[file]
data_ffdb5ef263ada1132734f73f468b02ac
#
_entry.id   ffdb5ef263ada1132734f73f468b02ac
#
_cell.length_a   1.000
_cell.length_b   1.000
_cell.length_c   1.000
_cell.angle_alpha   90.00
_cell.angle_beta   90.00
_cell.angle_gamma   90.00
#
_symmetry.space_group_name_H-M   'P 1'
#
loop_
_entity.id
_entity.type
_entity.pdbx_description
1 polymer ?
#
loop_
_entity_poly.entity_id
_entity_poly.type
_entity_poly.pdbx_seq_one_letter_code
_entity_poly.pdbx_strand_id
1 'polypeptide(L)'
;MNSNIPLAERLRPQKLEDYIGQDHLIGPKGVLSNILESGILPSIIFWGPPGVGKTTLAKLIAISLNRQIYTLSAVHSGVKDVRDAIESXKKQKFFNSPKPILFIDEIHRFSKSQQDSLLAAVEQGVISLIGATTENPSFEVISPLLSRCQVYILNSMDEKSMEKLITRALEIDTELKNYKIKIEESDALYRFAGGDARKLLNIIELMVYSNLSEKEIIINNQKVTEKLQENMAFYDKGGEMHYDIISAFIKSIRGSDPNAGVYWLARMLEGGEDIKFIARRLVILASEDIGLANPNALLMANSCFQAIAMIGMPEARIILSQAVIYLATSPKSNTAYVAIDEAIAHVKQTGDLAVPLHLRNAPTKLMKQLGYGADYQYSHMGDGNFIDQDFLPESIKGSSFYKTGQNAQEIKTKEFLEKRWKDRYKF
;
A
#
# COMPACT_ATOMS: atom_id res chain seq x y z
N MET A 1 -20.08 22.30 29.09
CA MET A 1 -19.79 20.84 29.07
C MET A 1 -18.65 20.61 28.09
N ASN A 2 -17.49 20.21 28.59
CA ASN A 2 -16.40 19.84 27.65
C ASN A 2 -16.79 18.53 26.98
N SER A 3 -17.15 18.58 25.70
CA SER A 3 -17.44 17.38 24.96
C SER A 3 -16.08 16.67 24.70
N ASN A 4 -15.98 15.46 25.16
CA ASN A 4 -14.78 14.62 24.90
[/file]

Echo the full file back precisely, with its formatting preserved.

data_ffdb5ef263ada1132734f73f468b02ac
#
_entry.id   ffdb5ef263ada1132734f73f468b02ac
#
_cell.length_a   1.000
_cell.length_b   1.000
_cell.length_c   1.000
_cell.angle_alpha   90.00
_cell.angle_beta   90.00
_cell.angle_gamma   90.00
#
_symmetry.space_group_name_H-M   'P 1'
#
loop_
_entity.id
_entity.type
_entity.pdbx_description
1 polymer ?
#
loop_
_entity_poly.entity_id
_entity_poly.type
_entity_poly.pdbx_seq_one_letter_code
_entity_poly.pdbx_strand_id
1 'polypeptide(L)'
;MNSNIPLAERLRPQKLEDYIGQDHLIGPKGVLSNILESGILPSIIFWGPPGVGKTTLAKLIAISLNRQIYTLSAVHSGVKDVRDAIESXKKQKFFNSPKPILFIDEIHRFSKSQQDSLLAAVEQGVISLIGATTENPSFEVISPLLSRCQVYILNSMDEKSMEKLITRALEIDTELKNYKIKIEESDALYRFAGGDARKLLNIIELMVYSNLSEKEIIINNQKVTEKLQENMAFYDKGGEMHYDIISAFIKSIRGSDPNAGVYWLARMLEGGEDIKFIARRLVILASEDIGLANPNALLMANSCFQAIAMIGMPEARIILSQAVIYLATSPKSNTAYVAIDEAIAHVKQTGDLAVPLHLRNAPTKLMKQLGYGADYQYSHMGDGNFIDQDFLPESIKGSSFYKTGQNAQEIKTKEFLEKRWKDRYKF
;
A
#
# COMPACT_ATOMS: atom_id res chain seq x y z
N MET A 1 -20.08 22.30 29.09
CA MET A 1 -19.79 20.84 29.07
C MET A 1 -18.65 20.61 28.09
N ASN A 2 -17.49 20.21 28.59
CA ASN A 2 -16.40 19.84 27.65
C ASN A 2 -16.79 18.53 26.98
N SER A 3 -17.15 18.58 25.70
CA SER A 3 -17.44 17.38 24.96
C SER A 3 -16.08 16.67 24.70
N ASN A 4 -15.98 15.46 25.16
CA ASN A 4 -14.78 14.62 24.90